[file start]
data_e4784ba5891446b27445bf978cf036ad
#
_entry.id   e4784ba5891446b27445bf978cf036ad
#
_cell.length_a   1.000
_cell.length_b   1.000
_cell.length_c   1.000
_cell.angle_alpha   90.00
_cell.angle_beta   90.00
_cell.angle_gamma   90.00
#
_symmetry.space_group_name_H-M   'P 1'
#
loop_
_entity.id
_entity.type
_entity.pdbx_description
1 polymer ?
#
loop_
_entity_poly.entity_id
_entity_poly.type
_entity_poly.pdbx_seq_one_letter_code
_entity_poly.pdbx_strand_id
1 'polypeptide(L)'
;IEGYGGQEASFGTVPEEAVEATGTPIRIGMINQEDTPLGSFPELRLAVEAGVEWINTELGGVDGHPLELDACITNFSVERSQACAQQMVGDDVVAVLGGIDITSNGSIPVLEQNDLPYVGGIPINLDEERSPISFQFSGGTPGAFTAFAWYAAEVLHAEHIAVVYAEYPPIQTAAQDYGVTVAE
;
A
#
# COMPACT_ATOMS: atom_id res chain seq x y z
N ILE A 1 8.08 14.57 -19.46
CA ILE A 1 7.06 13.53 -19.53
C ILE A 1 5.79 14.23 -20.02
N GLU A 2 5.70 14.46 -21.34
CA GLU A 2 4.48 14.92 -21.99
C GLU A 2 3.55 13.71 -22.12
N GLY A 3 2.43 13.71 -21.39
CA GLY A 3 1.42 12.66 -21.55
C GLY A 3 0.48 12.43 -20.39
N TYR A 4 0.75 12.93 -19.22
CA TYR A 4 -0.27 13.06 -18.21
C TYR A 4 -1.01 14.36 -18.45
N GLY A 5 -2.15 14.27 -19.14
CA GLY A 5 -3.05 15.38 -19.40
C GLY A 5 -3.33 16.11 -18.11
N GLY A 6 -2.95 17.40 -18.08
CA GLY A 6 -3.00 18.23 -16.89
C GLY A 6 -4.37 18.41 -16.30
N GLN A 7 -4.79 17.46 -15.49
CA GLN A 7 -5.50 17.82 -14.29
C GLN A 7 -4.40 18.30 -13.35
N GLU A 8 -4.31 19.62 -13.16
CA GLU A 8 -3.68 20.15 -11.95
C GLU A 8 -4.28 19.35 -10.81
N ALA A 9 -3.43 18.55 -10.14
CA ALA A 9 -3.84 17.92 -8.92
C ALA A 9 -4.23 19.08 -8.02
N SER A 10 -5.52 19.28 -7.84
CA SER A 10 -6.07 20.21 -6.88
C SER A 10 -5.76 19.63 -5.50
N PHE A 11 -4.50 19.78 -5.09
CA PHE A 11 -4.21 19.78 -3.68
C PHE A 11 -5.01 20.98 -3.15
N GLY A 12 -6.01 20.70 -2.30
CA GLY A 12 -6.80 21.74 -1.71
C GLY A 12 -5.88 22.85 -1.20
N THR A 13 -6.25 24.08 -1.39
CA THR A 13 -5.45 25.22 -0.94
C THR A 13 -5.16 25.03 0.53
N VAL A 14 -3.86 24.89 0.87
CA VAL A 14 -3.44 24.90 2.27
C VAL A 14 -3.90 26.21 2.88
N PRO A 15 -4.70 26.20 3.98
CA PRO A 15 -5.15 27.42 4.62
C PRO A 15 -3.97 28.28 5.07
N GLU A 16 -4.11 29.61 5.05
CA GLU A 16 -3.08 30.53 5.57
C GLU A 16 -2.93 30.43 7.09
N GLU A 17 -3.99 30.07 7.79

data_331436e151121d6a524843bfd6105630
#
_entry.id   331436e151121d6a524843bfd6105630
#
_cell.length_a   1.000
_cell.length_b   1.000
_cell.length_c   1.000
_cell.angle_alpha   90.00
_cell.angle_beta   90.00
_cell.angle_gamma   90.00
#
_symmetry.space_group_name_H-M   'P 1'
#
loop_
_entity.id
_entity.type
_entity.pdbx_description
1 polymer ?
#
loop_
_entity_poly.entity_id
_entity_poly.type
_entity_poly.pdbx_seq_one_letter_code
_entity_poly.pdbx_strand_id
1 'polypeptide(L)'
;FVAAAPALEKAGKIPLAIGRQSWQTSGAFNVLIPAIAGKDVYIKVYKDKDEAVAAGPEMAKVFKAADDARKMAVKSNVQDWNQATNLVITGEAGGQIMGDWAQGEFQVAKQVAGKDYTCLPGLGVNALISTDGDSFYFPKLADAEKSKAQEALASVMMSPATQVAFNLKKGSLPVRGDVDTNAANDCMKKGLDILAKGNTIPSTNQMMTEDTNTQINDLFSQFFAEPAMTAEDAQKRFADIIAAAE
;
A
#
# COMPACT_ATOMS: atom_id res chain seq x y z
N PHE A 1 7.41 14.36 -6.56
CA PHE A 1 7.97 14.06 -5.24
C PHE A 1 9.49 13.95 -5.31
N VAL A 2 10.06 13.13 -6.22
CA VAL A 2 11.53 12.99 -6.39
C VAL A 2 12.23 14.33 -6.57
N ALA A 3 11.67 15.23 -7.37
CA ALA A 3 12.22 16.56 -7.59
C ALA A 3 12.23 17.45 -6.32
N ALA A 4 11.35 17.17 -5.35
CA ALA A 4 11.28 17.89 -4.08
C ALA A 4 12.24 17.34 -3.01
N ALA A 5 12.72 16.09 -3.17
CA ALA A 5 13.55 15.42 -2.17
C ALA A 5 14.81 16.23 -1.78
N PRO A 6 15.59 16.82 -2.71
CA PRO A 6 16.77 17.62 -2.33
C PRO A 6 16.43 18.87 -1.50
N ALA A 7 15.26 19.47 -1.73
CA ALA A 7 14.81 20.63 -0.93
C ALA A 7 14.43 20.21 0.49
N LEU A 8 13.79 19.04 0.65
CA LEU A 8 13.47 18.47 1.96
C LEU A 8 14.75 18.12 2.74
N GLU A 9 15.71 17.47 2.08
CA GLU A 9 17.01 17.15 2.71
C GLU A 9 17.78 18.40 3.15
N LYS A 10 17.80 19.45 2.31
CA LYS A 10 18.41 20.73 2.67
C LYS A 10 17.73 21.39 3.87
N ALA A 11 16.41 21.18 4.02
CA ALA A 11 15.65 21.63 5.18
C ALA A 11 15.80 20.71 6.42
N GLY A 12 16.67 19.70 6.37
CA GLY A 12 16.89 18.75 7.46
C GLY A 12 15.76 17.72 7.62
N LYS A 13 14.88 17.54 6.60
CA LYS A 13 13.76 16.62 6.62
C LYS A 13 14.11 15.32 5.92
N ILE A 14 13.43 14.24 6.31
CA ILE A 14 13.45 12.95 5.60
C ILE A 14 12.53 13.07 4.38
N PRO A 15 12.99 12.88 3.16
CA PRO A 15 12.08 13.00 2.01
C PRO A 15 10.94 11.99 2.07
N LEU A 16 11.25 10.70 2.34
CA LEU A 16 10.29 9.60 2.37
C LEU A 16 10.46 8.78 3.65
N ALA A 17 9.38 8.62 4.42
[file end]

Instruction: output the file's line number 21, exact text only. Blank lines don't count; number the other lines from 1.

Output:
_entity_poly.entity_id